The second treatment offered is vertebroplasty, which involves injecting a resin (called cement) into the vertebra. This procedure is performed under radiological control through a mini-incision of less than one cm. By hardening, this resin will suppress the micro-movements of the fracture, thus limiting the pain. It allows consolidation in a good position and avoids the appearance of a secondary deformation but does not allow the existing deformation to be corrected.
For this, Kyphoplasty is considered an evolution of the technique of straightening the vertebra. The surgeon uses an instrument such as a mechanical expander or an inflatable balloon before injecting the surgical resin. The major interest of Kyphoplasty is based on better correction of the vertebral deformity caused by the fracture
Spinal Laminectomy is a decompression Surgery performed under general anesthesia by the posterior route through an incision in the lower back. There are several types of decompression surgeries ne of which is Laminectomy.
A laminectomy is a spinal decompression surgery performed on the lower part of the spine. It consists of removing part of the bone of the vertebra, the lamina, to relieve the pressure exerted on the spinal cord or one, or even several, spinal nerves.
A herniated lumbar disc can be the cause of sciatica by compression of a nerve root. The procedure performed to relieve symptoms is called a Discectomy, in which the herniated disc is removed but not completely, and the disc is cleaned.
During the procedure, a small incision is made over the site of the herniated disc. The surgeon then inserts the tubular retractor, which moves the muscles apart without cutting them.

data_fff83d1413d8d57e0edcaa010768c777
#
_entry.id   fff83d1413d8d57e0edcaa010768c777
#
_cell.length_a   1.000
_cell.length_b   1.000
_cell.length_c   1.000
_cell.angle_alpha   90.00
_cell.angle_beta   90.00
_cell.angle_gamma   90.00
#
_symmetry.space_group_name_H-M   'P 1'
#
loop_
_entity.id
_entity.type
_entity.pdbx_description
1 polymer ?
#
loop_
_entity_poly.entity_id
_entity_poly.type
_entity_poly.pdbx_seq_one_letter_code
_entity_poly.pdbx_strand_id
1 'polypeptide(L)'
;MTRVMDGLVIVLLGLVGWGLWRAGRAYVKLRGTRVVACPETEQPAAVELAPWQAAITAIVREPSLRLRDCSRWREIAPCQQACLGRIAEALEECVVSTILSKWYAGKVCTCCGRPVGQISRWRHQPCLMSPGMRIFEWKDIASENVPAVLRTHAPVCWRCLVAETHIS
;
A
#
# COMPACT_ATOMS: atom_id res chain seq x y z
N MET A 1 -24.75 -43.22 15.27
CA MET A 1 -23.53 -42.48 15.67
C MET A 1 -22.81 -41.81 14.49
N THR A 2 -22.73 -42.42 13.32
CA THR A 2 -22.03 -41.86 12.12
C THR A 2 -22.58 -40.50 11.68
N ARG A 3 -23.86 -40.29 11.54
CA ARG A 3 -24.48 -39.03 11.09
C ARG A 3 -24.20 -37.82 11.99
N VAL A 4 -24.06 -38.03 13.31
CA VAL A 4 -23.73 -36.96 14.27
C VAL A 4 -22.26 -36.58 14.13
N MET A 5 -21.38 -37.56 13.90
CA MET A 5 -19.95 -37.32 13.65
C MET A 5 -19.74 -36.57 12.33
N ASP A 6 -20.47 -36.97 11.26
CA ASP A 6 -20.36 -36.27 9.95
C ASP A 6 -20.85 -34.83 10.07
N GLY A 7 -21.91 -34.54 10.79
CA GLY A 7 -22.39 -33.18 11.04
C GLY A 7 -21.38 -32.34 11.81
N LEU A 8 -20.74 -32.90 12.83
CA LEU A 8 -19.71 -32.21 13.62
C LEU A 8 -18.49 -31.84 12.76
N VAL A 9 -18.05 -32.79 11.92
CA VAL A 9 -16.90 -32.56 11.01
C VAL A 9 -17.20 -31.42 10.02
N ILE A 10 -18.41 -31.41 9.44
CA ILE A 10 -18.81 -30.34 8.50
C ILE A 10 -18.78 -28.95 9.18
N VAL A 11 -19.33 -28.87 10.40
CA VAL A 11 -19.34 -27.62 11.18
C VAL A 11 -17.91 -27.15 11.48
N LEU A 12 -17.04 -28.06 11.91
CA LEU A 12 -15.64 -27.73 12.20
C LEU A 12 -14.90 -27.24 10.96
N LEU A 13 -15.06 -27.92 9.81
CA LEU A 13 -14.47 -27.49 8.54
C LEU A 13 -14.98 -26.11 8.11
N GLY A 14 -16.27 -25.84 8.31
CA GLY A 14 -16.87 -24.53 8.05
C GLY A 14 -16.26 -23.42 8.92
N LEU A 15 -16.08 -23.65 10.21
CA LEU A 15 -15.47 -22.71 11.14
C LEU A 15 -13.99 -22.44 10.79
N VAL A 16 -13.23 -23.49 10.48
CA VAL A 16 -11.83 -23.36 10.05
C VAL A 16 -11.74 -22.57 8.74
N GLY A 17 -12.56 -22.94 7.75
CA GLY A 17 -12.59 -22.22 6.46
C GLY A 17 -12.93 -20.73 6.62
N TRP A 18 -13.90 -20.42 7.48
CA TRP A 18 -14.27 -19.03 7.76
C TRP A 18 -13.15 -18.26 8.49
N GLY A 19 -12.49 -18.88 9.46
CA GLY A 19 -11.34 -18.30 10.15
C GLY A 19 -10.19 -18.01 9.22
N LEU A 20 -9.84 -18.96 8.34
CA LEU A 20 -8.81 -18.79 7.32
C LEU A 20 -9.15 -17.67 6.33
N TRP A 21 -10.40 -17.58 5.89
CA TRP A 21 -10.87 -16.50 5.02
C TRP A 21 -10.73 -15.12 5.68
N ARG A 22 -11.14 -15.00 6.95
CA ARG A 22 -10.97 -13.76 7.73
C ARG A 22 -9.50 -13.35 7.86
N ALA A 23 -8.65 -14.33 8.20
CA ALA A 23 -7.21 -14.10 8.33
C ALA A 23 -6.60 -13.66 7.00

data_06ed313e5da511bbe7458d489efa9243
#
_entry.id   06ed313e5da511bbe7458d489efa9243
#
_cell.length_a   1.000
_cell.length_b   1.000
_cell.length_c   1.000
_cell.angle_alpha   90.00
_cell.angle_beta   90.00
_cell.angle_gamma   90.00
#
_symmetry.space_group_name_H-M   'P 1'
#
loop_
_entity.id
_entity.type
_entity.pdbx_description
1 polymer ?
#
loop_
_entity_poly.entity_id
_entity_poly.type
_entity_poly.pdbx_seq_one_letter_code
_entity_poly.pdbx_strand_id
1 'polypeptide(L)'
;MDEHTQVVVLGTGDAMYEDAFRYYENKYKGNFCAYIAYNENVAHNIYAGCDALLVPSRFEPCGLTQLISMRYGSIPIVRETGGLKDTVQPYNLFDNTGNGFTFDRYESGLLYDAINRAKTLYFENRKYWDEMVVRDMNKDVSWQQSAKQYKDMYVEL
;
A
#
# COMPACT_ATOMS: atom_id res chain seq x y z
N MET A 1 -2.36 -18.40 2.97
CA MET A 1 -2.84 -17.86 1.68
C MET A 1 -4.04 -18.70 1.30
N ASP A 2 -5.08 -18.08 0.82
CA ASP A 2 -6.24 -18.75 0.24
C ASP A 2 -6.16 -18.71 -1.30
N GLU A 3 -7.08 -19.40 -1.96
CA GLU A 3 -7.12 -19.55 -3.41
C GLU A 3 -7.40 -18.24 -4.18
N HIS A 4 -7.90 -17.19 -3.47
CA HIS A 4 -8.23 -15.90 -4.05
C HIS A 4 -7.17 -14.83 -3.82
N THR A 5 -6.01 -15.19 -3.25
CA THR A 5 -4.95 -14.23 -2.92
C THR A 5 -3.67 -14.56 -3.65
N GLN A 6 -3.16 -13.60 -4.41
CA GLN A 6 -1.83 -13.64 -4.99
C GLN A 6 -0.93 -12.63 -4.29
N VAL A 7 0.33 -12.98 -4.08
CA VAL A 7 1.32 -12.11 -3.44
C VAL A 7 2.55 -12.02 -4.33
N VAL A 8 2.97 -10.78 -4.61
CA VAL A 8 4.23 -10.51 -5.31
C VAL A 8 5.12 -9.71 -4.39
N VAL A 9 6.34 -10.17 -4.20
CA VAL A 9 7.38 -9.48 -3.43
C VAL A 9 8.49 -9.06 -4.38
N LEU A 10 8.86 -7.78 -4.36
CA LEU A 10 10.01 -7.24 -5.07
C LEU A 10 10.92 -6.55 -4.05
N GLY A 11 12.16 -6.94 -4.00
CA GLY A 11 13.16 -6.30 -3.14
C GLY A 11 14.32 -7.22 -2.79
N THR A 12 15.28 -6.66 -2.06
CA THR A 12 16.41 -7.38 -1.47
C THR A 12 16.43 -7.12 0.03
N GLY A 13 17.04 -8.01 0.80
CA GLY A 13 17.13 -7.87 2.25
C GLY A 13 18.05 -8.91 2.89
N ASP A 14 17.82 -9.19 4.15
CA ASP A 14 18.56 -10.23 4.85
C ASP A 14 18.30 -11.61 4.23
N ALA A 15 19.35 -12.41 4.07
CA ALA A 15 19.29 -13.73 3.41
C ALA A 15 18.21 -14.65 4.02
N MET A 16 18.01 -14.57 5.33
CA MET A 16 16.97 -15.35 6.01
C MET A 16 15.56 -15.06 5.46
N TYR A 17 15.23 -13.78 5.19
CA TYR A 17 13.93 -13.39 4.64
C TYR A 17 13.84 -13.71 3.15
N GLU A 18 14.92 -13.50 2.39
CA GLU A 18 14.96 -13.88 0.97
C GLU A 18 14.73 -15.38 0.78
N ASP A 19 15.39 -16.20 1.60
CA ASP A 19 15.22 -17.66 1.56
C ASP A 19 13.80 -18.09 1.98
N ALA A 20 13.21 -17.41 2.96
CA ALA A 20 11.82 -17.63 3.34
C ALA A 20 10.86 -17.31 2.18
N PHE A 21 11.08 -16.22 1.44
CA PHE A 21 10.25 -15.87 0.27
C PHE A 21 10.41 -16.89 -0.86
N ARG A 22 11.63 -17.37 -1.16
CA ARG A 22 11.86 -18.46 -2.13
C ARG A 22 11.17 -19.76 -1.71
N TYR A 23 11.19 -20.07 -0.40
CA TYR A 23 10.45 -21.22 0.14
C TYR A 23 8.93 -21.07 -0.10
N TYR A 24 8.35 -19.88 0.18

The ligament that lines the back of the spine is opened, providing a view of the nerve and disc. The surgeon carefully pushes back the nerve and removes the herniated disc.
We speak of recalibration when it is a gesture limited to one level (1 disc). These procedures include a foraminotomy, which involves widening the foramen (the bony channel through which the spinal cord nerves pass) to create a larger opening and relieve the pinched nerve.
Depending on the state of health, it can be done using an open or minimally invasive surgical technique. These gestures can be combined if there are several levels to be treated.
Nucleoplasty is another procedure recommended for disc decompression. The procedure consists of puncturing the nucleus pulposus of the affected disc through the skin with a needle or electrode, reducing the bulging of the disc and thus freeing the compressed nerve.
We hope the information we shared has helped you understand back pain’s causes and treatment options. Of course, this information will never replace the explanations given in consultation but constitute additional help. Indeed, we believe that your adherence to the treatment will largely depend on the quality of your information.
In case of back pain, the best is to consult an Orthopedic Spine Surgeon with unparalleled expertise in treating varied spine conditions and injuries. The Orthopedic Spine Surgeons at the Burjeel Hospital for Advanced Surgery, Dubai, are board-certified and experienced in minimizing the effect of neurological conditions on children and adults by providing optimal care and making informed treatment decisions.